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I Must Remember- poetry

By Marion Waterston, January 13, 2005


You are where you want to be

I must remember that


You do not feel the healing warmth of sunshine

Nor April's cleansing rain


No song of summer nightbirds

Can alter your tranquility


The tumbling leaves of autumn

Lie forgotten on the hill


Even winter's silver promises

Fail to woo you from your bed


You do not miss these things, my love

I miss them for you


And because they are for you

They are sweeter and more beautiful


So I will gather them like jewels and hold them close

And cover them with dreams


Until that special day when I will find you

And we shall delight in them together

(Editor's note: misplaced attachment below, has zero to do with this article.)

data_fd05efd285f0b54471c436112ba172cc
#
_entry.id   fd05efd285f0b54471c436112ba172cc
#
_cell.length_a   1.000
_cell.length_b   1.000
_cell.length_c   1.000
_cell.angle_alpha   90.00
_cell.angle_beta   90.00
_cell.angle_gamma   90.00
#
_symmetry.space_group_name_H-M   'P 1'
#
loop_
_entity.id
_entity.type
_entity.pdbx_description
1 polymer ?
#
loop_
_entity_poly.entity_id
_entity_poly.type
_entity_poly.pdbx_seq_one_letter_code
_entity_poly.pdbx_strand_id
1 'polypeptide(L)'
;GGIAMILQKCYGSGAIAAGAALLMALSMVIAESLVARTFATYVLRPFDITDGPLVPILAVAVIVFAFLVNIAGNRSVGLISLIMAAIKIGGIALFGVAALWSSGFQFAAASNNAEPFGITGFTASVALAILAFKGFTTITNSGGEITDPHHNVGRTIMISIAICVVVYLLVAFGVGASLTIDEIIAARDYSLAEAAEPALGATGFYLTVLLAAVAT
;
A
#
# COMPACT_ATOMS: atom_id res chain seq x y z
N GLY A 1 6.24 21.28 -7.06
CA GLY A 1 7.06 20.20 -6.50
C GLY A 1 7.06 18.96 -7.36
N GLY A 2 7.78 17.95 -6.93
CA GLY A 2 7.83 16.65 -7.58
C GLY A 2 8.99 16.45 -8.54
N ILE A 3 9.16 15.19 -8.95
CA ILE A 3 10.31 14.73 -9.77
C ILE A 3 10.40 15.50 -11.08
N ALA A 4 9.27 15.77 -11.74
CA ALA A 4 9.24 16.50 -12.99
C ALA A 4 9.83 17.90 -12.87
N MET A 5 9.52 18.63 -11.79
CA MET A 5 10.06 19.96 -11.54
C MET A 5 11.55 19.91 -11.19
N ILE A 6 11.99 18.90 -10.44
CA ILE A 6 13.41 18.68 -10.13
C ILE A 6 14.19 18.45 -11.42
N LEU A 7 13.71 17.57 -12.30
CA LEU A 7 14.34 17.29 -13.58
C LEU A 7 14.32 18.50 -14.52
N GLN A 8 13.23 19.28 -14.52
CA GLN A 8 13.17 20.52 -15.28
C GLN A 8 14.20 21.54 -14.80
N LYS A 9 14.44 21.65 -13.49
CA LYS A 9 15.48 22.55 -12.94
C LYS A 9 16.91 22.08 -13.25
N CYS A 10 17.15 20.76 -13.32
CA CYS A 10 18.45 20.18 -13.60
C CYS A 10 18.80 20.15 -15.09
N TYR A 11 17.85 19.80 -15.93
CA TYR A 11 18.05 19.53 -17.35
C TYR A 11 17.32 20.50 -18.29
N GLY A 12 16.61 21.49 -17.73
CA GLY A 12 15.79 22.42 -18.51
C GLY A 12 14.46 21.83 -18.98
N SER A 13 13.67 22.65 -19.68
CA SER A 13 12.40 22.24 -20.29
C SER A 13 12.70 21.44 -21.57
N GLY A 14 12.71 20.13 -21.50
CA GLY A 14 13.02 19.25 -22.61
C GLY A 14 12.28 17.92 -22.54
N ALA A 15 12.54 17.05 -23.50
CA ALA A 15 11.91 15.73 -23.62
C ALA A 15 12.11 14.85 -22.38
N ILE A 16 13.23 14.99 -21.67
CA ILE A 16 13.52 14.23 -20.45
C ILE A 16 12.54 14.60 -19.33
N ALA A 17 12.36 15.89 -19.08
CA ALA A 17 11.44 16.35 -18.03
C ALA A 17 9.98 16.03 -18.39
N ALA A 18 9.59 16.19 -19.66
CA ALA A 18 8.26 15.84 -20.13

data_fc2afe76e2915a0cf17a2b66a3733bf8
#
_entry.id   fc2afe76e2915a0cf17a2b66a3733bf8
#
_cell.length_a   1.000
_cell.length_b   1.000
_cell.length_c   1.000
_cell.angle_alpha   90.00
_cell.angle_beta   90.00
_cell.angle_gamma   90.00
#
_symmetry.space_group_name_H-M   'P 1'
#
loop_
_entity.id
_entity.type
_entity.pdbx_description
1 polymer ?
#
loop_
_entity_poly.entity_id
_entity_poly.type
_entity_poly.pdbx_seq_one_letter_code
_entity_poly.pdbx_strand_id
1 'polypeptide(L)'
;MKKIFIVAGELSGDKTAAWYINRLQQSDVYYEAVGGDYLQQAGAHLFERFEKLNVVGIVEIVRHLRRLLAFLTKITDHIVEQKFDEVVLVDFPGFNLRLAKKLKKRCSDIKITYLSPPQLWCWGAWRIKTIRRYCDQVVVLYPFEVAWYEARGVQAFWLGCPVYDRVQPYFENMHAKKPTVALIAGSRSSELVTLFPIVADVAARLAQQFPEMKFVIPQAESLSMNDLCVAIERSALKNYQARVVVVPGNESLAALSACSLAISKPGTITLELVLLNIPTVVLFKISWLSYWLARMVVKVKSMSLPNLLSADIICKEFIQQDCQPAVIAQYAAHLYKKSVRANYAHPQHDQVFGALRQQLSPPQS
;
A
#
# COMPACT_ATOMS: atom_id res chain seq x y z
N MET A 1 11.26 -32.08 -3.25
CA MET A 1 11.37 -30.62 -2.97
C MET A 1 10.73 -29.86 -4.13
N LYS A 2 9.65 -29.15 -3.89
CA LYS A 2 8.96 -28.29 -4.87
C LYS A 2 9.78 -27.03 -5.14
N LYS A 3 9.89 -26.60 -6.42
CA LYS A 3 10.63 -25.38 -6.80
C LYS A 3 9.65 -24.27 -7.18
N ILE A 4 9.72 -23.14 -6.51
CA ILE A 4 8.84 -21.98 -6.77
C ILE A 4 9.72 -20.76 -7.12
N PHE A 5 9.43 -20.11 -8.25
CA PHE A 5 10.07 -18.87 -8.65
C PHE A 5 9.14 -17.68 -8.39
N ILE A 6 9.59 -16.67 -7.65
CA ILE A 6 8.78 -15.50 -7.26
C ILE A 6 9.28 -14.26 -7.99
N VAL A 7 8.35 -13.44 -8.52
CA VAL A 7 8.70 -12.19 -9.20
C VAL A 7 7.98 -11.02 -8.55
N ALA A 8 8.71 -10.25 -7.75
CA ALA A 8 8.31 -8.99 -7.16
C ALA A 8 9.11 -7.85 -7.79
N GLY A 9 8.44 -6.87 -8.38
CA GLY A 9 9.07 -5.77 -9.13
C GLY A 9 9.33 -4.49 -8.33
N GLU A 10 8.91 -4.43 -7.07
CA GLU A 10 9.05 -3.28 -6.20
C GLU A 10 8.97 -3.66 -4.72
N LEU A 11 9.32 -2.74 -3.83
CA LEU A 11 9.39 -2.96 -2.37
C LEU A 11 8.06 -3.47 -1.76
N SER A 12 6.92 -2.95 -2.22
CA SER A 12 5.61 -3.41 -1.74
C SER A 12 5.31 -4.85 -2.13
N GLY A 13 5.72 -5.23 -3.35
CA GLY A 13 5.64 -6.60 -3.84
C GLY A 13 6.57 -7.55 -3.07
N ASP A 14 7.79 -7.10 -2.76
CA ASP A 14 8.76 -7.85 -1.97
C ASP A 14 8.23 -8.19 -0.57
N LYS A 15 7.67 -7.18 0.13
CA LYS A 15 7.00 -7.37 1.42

Marion Waterston survived the loss of two members of her family to suicide- her husband, Richard, a psychiatrist, forty-seven years of age, and her son Mark, a college student, nineteen years of age. Following the death of her husband, she helped found a group for widowed people in Rockland County, New York and served as its first president for three years. After the death of her son, some sixteen years later, she joined a group specifically designed for those who had lost someone to suicide. Upon moving to Albuquerque in 1995, she joined "SOS" (Survivors of Suicide) and for the last few years has been president of that group. She states that she's been aware of certain differences in the way she grieved for her husband and then, her son. Some of these differences are expressed in her poetry.


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